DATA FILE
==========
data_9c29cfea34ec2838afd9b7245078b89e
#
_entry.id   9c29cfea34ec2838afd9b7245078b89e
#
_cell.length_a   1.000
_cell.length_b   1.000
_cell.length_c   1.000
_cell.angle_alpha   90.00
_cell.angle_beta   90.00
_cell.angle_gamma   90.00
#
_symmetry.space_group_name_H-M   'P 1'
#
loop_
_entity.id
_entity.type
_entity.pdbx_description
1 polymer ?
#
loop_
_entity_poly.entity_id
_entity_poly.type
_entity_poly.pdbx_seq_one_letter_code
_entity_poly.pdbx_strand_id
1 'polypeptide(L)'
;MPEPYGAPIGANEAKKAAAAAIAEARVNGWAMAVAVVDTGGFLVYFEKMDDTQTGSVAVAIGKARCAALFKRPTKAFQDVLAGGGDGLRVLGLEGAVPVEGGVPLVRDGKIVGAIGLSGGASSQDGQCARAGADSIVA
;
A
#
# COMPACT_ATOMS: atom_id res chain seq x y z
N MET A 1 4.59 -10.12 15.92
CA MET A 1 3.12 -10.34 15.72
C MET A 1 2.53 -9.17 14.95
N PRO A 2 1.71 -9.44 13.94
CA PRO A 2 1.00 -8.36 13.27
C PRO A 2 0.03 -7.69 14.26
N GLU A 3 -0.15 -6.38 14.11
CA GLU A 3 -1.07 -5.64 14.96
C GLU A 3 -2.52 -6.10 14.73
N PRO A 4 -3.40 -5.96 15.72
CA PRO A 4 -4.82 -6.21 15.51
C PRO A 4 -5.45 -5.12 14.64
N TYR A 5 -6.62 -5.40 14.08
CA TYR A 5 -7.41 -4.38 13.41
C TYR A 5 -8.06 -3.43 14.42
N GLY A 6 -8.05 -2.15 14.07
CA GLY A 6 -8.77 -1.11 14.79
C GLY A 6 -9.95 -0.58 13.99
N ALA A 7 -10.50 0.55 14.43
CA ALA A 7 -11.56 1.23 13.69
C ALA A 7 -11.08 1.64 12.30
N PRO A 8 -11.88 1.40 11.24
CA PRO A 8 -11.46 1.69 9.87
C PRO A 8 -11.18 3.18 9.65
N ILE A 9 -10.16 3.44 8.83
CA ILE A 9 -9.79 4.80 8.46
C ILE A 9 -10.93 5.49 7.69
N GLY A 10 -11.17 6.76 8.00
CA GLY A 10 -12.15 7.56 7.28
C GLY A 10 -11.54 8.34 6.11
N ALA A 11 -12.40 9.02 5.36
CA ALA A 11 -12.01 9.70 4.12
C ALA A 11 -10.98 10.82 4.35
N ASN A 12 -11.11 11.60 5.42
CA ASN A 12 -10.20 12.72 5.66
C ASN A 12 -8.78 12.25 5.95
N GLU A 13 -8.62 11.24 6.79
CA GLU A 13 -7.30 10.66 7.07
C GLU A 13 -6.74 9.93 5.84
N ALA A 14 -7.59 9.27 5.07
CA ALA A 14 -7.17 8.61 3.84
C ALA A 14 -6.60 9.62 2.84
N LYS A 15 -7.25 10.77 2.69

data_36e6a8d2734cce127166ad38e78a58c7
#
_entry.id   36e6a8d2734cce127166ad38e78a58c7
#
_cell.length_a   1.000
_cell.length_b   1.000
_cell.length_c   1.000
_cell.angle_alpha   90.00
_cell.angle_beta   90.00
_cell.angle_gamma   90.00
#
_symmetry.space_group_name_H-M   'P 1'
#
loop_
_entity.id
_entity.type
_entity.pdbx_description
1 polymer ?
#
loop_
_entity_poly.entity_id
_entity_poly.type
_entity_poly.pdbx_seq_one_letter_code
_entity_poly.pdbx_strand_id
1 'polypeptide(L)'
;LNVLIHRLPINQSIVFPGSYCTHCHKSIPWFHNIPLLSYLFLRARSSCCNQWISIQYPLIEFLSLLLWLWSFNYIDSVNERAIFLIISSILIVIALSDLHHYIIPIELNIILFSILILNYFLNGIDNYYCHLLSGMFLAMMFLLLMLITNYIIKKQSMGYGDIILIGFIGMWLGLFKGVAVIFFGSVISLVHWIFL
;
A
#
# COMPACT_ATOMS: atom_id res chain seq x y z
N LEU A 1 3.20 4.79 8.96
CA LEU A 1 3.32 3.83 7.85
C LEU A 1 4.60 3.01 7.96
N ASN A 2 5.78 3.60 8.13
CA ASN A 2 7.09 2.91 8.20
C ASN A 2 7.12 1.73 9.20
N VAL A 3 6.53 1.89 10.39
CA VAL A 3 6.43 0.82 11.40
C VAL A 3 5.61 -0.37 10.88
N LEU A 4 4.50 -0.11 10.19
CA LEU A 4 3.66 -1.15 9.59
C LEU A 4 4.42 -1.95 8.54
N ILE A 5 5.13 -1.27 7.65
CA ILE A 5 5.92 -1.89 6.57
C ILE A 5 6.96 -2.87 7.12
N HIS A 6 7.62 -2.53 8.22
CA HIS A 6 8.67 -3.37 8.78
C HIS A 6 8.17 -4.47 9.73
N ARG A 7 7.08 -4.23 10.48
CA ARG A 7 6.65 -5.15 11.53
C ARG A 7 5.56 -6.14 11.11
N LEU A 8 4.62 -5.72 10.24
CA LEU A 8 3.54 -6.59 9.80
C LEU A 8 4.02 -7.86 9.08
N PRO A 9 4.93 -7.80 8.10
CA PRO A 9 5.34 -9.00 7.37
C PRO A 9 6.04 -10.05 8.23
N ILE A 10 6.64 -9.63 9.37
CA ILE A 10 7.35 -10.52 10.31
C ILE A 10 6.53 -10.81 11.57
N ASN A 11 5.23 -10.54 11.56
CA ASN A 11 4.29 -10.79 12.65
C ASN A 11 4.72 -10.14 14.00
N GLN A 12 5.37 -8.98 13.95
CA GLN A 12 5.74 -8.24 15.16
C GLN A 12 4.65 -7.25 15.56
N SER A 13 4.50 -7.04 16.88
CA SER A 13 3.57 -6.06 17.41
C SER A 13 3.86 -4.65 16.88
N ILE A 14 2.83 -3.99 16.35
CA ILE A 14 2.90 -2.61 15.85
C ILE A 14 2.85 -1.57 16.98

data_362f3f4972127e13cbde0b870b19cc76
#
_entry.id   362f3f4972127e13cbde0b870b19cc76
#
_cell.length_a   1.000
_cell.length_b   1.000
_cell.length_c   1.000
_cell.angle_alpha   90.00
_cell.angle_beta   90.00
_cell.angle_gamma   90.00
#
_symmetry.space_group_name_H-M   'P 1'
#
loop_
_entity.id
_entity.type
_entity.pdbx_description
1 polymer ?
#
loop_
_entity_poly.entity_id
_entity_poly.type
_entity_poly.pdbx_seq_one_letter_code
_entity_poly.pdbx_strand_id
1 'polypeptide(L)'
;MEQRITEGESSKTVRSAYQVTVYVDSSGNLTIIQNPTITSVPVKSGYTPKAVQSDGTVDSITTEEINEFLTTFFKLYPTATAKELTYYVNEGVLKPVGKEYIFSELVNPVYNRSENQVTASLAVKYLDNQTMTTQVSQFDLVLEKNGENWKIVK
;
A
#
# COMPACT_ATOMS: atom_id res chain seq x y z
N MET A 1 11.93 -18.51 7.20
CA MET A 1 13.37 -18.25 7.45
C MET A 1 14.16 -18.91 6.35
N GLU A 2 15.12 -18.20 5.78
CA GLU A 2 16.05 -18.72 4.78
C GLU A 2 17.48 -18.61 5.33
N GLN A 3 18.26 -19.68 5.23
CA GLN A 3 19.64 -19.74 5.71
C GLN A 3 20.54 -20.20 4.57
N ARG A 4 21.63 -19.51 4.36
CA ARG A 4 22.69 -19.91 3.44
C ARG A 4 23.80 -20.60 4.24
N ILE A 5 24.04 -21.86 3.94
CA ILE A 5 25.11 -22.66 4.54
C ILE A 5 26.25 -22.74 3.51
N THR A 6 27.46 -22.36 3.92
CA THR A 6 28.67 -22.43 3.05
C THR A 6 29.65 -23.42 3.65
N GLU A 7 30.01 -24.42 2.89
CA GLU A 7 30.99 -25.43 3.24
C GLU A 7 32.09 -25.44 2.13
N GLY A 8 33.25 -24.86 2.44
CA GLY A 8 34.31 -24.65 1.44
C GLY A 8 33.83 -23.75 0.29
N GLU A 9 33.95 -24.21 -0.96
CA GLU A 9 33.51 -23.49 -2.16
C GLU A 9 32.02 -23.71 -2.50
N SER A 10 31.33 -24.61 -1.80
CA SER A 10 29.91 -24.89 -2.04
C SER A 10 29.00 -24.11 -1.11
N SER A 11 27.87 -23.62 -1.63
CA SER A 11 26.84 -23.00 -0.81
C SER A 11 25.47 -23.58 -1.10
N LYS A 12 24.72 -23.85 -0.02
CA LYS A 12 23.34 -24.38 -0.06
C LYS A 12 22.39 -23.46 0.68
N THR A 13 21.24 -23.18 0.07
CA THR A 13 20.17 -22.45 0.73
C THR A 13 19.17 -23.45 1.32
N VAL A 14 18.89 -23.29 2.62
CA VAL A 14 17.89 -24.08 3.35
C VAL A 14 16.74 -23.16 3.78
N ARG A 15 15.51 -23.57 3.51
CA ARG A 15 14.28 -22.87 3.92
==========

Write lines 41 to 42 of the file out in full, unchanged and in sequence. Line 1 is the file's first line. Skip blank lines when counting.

CA PRO A 4 -4.82 -6.21 15.51
C PRO A 4 -5.45 -5.12 14.64